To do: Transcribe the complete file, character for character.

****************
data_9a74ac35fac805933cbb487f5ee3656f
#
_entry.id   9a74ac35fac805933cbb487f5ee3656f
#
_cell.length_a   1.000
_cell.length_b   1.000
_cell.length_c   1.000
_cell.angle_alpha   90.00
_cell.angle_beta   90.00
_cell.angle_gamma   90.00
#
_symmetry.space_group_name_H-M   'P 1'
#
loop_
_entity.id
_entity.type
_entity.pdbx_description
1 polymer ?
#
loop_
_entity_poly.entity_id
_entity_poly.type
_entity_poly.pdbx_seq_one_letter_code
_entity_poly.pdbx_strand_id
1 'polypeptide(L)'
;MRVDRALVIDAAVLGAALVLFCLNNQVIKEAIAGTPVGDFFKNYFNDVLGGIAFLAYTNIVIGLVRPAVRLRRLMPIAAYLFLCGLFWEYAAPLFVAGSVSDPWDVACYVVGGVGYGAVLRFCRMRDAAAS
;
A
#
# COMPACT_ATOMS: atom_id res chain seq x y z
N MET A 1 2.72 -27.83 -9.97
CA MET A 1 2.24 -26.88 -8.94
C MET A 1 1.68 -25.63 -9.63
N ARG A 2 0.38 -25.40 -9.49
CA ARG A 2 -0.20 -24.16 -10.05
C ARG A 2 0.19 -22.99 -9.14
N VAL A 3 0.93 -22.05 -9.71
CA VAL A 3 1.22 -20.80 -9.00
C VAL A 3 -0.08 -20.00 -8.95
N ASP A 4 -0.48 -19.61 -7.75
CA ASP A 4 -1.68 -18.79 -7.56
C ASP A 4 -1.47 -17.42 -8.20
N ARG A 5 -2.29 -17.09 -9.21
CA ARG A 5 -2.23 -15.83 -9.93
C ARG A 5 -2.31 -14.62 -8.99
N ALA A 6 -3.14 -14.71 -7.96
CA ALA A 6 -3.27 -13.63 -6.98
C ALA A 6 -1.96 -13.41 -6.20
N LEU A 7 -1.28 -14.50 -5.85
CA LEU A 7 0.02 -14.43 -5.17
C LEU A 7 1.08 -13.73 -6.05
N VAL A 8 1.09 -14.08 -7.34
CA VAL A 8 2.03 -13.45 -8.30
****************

data_9a74ac35fac805933cbb487f5ee3656f
#
_entry.id   9a74ac35fac805933cbb487f5ee3656f
#
_cell.length_a   1.000
_cell.length_b   1.000
_cell.length_c   1.000
_cell.angle_alpha   90.00
_cell.angle_beta   90.00
_cell.angle_gamma   90.00
#
_symmetry.space_group_name_H-M   'P 1'
#
loop_
_entity.id
_entity.type
_entity.pdbx_description
1 polymer ?
#
loop_
_entity_poly.entity_id
_entity_poly.type
_entity_poly.pdbx_seq_one_letter_code
_entity_poly.pdbx_strand_id
1 'polypeptide(L)'
;MRVDRALVIDAAVLGAALVLFCLNNQVIKEAIAGTPVGDFFKNYFNDVLGGIAFLAYTNIVIGLVRPAVRLRRLMPIAAYLFLCGLFWEYAAPLFVAGSVSDPWDVACYVVGGVGYGAVLRFCRMRDAAAS
;
A
#
# COMPACT_ATOMS: atom_id res chain seq x y z
N MET A 1 2.72 -27.83 -9.97
CA MET A 1 2.24 -26.88 -8.94
C MET A 1 1.68 -25.63 -9.63
N ARG A 2 0.38 -25.40 -9.49
CA ARG A 2 -0.20 -24.16 -10.05
C ARG A 2 0.19 -22.99 -9.14
N VAL A 3 0.93 -22.05 -9.71
CA VAL A 3 1.22 -20.80 -9.00
C VAL A 3 -0.08 -20.00 -8.95
N ASP A 4 -0.48 -19.61 -7.75
CA ASP A 4 -1.68 -18.79 -7.56
C ASP A 4 -1.47 -17.42 -8.20
N ARG A 5 -2.29 -17.09 -9.21
CA ARG A 5 -2.23 -15.83 -9.93
C ARG A 5 -2.31 -14.62 -8.99
N ALA A 6 -3.14 -14.71 -7.96
CA ALA A 6 -3.27 -13.63 -6.98
C ALA A 6 -1.96 -13.41 -6.20
N LEU A 7 -1.28 -14.50 -5.85
CA LEU A 7 0.02 -14.43 -5.17
C LEU A 7 1.08 -13.73 -6.05
N VAL A 8 1.09 -14.08 -7.34
CA VAL A 8 2.03 -13.45 -8.30